Figure 1.8: kWh /day vs Average Outdoor Temperature

Notice also that, in Figure 1.8, as the outdoor temperature increases, consumption increases. As it gets hotter outside, the building uses more energy, thus the meter is used for cooling, but not heating. The Balance Point Temperature we found is the Cooling Balance Point Temperature (not the Heating Balance Point Temperature).

Figure 1.9: kWh/day vs Average Outdoor Temperature

We can view the same type of graph for heating usage in Figure 1.9. Notice that the major difference between the two graphs, is that the Temperature Sensitive trend slopes up and to the left (rather than up and the right). As the outdoor temperature drops, the building use more electricity to heat the building.

Now that we have established our balance point temperature, we have all the information required to calculate Degree Days. If your graph resembles Figures 1.9, you will be using Heating Degree Days. If your graph resembles Figure 1.8, you will be using Cooling Degree Days. [11]

Normalizing For Other Variables

More and more energy professionals are coming to understand the value of normalizing utility data for production in addition to (or instead of) weather. This works if you have a simple variable that quantifies your production. For example, a computer assembly plant can track the number of computers produced. If a factory manufactures several different products, for example, disk drives, desktop computers, and printers, it may be difficult to come up with a single variable that could be used to represent production for the entire plant (i. e. tons of product). However, since analysis is performed on a meter level rather than a plant level, if you have meters (or submeters) that serve just one production line, then you can normalize usage from one meter with the product produced from that production line.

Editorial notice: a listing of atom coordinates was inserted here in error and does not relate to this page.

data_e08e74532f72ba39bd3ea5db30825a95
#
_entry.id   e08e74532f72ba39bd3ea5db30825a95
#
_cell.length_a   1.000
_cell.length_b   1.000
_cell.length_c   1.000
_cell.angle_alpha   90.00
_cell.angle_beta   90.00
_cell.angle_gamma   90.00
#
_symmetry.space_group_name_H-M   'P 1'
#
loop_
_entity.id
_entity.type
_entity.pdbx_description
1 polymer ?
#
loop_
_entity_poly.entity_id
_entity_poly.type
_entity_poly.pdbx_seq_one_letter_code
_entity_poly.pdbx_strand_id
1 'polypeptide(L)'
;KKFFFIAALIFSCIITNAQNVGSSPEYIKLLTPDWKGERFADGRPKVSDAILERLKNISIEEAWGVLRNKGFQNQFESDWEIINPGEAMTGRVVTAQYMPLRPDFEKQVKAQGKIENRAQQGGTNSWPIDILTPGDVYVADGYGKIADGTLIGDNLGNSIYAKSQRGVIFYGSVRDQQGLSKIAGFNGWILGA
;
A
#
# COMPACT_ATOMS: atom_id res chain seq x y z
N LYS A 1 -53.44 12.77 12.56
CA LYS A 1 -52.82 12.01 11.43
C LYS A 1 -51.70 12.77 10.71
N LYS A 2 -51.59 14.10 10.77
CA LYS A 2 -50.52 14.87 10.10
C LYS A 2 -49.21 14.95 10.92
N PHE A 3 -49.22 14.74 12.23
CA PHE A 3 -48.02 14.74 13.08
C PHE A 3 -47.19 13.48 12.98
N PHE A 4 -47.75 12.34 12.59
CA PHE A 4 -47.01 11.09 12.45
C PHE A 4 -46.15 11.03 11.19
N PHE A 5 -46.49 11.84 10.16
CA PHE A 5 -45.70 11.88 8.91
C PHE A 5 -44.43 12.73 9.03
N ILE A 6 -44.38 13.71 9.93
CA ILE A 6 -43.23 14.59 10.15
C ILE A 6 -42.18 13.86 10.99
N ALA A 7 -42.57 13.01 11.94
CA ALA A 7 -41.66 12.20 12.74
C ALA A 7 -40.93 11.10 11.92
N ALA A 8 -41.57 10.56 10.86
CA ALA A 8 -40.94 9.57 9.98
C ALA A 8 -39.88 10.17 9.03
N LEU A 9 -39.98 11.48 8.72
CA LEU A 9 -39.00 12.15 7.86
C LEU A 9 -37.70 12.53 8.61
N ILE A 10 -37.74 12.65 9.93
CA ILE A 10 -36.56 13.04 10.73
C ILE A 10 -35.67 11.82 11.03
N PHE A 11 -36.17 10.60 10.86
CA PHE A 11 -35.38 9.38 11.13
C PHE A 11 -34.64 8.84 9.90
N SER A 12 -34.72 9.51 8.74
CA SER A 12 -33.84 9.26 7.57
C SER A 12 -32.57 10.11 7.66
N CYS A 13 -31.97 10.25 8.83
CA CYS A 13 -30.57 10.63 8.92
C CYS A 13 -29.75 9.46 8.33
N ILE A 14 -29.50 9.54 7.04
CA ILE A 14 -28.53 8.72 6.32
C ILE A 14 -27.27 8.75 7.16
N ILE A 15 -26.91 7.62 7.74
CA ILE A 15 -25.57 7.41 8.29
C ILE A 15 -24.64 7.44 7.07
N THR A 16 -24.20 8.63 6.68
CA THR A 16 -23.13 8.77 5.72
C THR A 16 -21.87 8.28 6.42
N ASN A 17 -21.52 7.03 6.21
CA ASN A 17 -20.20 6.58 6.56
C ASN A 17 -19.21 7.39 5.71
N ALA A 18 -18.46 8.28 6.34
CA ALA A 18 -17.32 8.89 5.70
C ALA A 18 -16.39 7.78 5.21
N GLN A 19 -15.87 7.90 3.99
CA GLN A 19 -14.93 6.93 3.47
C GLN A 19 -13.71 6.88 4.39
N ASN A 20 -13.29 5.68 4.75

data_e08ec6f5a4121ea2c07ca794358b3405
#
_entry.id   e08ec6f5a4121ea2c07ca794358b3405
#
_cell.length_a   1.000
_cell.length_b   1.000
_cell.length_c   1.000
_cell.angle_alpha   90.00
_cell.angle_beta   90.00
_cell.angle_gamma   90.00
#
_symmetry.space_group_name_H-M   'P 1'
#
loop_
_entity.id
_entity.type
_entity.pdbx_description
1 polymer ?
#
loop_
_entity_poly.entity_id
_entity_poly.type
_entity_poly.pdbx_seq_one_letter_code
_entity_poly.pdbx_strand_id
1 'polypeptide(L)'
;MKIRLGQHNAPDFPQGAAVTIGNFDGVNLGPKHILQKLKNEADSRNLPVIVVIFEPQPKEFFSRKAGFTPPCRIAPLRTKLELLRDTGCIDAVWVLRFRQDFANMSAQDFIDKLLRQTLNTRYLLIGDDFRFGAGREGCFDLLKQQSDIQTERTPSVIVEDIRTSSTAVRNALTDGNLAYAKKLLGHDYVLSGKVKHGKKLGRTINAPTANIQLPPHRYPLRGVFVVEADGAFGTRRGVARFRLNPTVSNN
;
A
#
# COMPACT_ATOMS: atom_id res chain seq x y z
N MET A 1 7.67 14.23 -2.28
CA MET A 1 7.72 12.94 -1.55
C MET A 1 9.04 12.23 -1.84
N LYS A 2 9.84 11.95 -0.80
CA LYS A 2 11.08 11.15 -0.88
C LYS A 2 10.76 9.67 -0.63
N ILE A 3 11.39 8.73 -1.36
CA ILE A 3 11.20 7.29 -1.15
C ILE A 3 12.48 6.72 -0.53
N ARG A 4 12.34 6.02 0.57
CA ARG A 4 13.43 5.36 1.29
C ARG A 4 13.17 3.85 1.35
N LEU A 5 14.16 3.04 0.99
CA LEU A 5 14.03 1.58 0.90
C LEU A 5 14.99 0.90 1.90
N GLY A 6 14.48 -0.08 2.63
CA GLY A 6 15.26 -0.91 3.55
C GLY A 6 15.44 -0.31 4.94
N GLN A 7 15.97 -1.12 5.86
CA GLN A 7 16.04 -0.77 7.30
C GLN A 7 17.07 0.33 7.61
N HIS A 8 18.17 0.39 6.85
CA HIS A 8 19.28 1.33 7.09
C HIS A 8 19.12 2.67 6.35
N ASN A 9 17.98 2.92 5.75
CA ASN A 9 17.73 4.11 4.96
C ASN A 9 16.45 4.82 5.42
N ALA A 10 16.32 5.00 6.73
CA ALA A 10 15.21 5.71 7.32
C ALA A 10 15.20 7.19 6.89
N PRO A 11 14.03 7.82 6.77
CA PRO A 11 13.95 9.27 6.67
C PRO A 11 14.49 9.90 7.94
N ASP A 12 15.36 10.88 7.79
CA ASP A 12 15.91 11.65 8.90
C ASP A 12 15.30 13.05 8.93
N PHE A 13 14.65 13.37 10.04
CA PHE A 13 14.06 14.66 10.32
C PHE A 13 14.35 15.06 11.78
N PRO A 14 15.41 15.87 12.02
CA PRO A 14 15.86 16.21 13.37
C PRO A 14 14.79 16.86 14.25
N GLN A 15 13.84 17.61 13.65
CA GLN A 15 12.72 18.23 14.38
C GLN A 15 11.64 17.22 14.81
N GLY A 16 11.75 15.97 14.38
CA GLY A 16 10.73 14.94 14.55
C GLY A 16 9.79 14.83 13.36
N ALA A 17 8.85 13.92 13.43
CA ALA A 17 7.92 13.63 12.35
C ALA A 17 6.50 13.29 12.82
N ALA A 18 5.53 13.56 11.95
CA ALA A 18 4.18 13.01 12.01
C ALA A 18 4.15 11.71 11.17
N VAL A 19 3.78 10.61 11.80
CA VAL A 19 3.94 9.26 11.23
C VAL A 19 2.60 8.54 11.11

Figure 1.10 Daily Usage Normalized to Production and Weather.
The Baseline Equation is shown at the bottom of the figure

Figure 1.10 presents normalized daily usage versus production for a widget factory. The baseline equation for this normalization is shown at the bottom of the figure. Notice that Units of Production (UPr) as well as Cooling Degree Days (CDD) are included in the equation, meaning that this normalization included weather data and production data.

School districts, colleges, and universities often normalize for the school calendar. Real estate concerns, hotels and prisons normalize for occupancy. Essentially any variable can be used for normalization, as long as it is an accurate, consistent predictor of energy usage patterns.